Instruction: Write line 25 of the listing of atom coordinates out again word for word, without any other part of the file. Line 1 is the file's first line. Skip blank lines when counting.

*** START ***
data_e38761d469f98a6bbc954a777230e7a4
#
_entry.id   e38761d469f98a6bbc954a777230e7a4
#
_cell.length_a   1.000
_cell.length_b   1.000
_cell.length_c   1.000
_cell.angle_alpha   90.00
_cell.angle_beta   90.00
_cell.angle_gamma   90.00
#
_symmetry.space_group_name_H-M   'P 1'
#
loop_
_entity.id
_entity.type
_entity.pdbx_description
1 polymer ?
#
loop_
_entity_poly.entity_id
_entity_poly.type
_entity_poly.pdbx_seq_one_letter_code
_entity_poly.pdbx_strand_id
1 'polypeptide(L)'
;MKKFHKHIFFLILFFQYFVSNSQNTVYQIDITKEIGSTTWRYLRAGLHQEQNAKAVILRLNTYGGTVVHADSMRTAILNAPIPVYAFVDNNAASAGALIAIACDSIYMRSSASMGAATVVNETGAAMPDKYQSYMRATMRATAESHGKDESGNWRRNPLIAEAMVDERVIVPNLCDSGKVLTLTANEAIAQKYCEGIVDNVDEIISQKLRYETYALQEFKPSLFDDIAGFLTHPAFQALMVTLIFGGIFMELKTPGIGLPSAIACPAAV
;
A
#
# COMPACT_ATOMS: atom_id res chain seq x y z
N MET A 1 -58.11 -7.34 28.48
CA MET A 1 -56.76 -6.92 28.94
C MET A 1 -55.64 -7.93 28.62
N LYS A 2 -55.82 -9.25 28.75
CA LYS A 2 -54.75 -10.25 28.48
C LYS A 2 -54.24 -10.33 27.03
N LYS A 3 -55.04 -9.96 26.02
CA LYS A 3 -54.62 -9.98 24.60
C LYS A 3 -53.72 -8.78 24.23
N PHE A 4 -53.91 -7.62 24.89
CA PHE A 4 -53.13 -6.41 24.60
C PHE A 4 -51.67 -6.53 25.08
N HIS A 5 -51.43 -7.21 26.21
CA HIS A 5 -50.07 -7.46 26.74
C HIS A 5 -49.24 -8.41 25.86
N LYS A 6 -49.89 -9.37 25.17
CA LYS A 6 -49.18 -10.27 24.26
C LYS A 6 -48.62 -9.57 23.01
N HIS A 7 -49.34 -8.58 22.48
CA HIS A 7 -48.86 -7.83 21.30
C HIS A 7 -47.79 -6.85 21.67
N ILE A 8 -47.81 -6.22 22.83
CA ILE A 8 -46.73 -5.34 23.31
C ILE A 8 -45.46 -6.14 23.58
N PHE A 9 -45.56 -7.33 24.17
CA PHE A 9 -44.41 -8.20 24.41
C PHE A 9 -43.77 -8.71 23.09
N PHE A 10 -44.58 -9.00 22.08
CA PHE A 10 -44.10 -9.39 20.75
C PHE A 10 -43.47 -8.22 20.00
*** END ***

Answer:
1 'polypeptide(L)'